BRANSON, Mo. – Nearly two years ago a fire destroyed the historic Owen homestead at the Lakeside Forest Wilderness Area in Branson.
Friday, city leaders cut the ribbon on several new additions to the protected piece of land, located at the corner of Fall Creek and Highway 76, that pay tribute to the past.
"We believe in preserving the legacy of who we have been in the past,” says Branson Mayor, Karen Best, “and holding onto that history while also moving forward as well."
The homestead, which had stood on the property for decades, was owned by Lyle Owen before it was sold to the city in 2011.
Owen was known for his impact on the community as a teacher and economist, and for helping build some 300 rock steps from his home down to Lake Taneycomo.
In September of 2015, a fire gutted the residence, leaving only a few rock walls behind. The cause of the fire was never determined but what is known is no electricity was running to the home.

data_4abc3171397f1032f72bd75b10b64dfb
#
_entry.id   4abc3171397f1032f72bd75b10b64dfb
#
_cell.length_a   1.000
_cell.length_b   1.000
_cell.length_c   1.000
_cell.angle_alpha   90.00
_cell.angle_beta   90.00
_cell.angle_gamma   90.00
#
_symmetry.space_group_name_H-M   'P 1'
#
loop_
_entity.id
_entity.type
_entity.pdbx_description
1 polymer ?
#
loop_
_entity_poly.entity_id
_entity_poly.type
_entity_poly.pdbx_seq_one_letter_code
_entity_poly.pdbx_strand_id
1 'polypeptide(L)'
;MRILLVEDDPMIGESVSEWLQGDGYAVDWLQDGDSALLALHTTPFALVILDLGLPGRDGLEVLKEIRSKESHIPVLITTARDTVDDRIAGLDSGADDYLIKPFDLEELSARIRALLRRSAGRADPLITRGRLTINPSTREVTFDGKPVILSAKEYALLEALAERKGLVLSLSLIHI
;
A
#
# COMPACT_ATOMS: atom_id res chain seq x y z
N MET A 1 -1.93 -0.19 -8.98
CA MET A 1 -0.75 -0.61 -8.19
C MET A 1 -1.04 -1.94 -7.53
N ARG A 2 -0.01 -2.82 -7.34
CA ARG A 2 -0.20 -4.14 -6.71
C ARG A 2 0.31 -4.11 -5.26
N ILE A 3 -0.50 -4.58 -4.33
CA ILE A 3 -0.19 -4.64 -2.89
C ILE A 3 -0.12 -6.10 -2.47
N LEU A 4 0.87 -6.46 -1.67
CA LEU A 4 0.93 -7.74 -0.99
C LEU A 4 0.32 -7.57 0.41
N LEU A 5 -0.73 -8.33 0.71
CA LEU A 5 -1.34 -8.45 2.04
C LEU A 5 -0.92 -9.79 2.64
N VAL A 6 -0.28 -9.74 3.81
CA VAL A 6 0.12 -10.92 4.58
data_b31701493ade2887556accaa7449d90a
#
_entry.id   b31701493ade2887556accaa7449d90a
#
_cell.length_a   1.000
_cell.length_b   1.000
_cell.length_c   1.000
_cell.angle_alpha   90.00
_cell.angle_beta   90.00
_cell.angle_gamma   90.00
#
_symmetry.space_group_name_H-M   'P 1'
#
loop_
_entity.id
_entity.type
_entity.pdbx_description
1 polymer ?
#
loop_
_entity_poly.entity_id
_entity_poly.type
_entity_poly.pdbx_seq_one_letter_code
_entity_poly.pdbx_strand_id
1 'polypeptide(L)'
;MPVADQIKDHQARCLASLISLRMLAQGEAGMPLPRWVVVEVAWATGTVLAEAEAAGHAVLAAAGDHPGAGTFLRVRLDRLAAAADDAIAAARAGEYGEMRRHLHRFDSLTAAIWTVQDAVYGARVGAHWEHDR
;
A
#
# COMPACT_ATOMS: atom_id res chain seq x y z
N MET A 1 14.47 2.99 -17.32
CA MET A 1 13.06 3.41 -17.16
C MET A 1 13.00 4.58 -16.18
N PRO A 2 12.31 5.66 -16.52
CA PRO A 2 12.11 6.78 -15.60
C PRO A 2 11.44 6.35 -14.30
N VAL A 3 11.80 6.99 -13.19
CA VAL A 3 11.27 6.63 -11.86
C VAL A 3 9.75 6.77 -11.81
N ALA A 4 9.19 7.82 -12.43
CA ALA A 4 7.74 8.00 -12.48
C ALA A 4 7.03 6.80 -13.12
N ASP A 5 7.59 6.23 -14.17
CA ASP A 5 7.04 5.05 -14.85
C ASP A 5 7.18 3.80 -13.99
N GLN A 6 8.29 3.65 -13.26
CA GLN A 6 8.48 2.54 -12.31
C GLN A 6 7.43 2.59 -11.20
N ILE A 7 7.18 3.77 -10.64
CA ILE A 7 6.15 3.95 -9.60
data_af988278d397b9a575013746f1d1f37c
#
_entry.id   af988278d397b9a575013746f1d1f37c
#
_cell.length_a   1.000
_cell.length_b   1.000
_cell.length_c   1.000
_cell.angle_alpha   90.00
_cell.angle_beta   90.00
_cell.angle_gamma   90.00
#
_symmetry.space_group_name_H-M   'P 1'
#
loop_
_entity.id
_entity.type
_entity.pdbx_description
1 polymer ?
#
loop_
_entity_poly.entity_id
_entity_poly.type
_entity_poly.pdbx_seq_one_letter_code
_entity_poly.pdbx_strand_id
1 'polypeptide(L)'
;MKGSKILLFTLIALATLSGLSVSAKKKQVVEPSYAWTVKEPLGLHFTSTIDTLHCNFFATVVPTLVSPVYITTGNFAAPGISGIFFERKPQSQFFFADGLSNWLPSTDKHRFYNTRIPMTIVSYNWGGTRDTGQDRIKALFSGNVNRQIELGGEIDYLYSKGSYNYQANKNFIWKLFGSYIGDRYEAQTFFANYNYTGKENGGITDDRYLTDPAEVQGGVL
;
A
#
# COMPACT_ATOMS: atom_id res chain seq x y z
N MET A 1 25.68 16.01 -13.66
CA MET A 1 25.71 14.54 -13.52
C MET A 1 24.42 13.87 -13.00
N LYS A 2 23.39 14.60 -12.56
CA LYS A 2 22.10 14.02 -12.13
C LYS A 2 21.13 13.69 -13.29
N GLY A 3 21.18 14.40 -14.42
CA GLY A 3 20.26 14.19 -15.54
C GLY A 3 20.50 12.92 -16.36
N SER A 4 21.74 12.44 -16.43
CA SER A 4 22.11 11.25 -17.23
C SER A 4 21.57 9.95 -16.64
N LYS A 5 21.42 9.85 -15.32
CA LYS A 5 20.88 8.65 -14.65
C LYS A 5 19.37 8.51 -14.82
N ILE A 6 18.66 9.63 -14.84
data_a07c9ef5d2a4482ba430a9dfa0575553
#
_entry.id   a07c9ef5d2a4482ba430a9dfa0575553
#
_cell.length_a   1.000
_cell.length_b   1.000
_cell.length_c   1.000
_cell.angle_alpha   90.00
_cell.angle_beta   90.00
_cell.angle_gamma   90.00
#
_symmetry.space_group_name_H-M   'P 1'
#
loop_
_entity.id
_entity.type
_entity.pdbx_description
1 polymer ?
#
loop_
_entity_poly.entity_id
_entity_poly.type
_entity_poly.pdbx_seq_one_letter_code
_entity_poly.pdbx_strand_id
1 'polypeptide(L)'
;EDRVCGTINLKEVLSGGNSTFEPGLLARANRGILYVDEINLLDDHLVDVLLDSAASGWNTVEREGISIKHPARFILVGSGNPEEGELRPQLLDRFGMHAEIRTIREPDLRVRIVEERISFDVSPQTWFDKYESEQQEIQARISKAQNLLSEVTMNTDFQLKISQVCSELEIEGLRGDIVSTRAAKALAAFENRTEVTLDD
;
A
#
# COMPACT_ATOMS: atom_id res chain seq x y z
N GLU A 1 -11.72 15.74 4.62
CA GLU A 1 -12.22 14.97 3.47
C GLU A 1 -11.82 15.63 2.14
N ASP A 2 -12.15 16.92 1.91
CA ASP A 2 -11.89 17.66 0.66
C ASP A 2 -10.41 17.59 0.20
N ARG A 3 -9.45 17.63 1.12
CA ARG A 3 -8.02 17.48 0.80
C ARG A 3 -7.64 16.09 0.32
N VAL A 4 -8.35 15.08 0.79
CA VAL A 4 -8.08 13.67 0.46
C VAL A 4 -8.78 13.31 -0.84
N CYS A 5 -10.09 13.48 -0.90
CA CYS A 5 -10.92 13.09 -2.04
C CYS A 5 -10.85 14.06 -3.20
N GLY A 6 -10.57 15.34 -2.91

City leaders were hoping to re-purpose the remaining rock walls but they were deemed unsafe.
However, the city’s parks department found another use for the rocks buy making them into four pillars for a new swing.
The swing, like the home before it, overlooks one of the best views of Lake Taneycomo in the county.
The swing is also accompanied by two new flower beds and several news signs telling about the area’s history.
"You can read all about how [Lyle Owen’s] impact was on our community,” says Best. “It really pays honor to the folks who have come here and what Lyle stood for."
Visitors will also notice a few new additions at the trail head as well; the city dedicated a new pavilion and playground area for children.
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